• Gijive

    Silverman was clear that he wants equal representation in the museum. He is not trying to have the cross removed but wants to honor the nonbelievers as well which seems reasonable. Jon Stewart is on the museum commission or some such group so it is no surprise that he is sensitive to criticism of his project. I was a little surprised when the man at the end of the clip seems to blame 911 on Atheists.

  • Gijive

    The cross was reshaped, blessed and inscribed after  being taken out of the rubble.

  • Hkeijzer

    The way Fox’s guest frames things is very telling: “They’re trying to destroy our society and leave a mess in its place like they did on 9/11”, apparently lumping atheists in the same group with, I assume, terrorists and – heaven forbid – Muslims.  It’s all about the decent, god-fearing Christians; everybody else is just a force for evil. I am sorry for the guy’s loss, but that does not justify foolishness. While I think AA’s lawsuit is a bit much, it does have a point. The fact that a scrap piece of two cross-beams was found that looks like, well ehm, a cross, is kind of a “duh”, and the fact that many people found some level of inspiration in this item makes them desperate folks who reached for just about anything in a time of crisis, like kids grabbing on to a teddybear, if you will. Again, the seriousness of the situation is no justification for foolishness.

  • So let’s put it in the museum. But let’s do it honestly. Its explanatory sign should honestly reflect its significance. “Much of the scrap metal recovered after the buildings collapsed formed cross-shaped debris. This particular piece was adopted by some superstitious people as a religious sign, from which they took comfort in the days and months after 9/11. This piece of rubble demonstrates how people often need to seek meaning in random events, and how ordinary things can be deified or imbued with significance as the result of grief and tragedy.”

  • CanadianNihilist

    Maybe it’s just me but If I was religious I would probably want to cover up any “signs” that my god was somehow involved in an attack.
    If your house burns down would you really want to fine a note that said:
    “Nice house you had,
      your pal Jesus 🙂 ”

    That would just piss me off even more.

  • jdm8

    “Jon Stewart is on the museum commission or some such group so it is no surprise that he is sensitive to criticism of his project.”

    I was not aware of that, and you are right: http://www.911memorial.org/jon-stewart

    I think he should have mentioned his connection with the project, without mentioning it, he seemed completely independent of the project.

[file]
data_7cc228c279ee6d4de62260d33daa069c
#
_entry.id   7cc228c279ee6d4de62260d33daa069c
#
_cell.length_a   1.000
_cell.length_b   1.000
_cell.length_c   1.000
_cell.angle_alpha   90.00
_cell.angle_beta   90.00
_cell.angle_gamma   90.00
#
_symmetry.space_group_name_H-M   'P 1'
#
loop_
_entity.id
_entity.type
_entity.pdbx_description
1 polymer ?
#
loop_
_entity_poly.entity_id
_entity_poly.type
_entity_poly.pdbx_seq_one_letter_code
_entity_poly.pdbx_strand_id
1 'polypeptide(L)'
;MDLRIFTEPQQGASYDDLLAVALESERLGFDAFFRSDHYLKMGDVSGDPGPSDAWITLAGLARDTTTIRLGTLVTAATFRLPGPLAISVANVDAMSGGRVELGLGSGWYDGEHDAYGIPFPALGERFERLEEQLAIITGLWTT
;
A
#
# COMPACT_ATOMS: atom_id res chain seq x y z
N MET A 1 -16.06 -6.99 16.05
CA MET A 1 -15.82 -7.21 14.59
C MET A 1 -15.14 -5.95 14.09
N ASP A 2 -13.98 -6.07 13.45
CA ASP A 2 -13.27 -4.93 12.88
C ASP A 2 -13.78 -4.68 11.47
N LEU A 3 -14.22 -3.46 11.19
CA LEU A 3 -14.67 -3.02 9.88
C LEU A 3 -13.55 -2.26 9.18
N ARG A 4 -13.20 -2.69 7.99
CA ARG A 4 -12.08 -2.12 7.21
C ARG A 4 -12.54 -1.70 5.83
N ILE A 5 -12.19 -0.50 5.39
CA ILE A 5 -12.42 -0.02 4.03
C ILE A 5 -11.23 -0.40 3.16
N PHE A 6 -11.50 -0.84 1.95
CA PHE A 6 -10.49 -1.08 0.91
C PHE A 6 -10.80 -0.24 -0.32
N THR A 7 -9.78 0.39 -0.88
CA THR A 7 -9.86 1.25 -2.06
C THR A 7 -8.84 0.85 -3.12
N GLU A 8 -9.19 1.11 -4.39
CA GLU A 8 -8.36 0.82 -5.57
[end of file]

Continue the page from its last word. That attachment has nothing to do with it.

I think it’s a problematic placement to have the cross and not represent the beliefs of other victims, while still seeking government funding.

  • Bill

    Technically, these people are worshiping an icon created by the terrorists.

  • Kodie

    Conveniently, the cross is made of right angles, and so is almost everything built out of right angles. People thought this cross was a meaningful sign because everything around them reminds them of Jesus. They needed to lean on their faith at that time, but they’re not the only ones. They’re just the only ones with a symbol made out of right angles. Is it historical fact that people were inspired by the beams in the shape of a cross? Yes. But only coincidentally because their symbol is commonly found in shapes of parts of buildings everywhere all the time and nobody else’s is, and they believe not only in god, but in signs from god. They made a normal shape into a sign from god, and they’re gloating over it.

    And it’s always going to be too soon to have a rational discussion with anyone over this, they’re being martyrs and we’re being bullies to even approach. It’s not just this, and this is one of if not the biggest event, it’s everything wherever anyone dies, signs of Christianity appear and we’re assholes for saying there are no angels, there are no signs, you’re not the only fucking religion, other people suffer and feel pain too, and they count, we all count.

  • Luther

     Set it on its side and it looks like an ‘A’ to me. Maybe it was a cross in the building and on that day it was transformed into an ‘A’.

  • Guest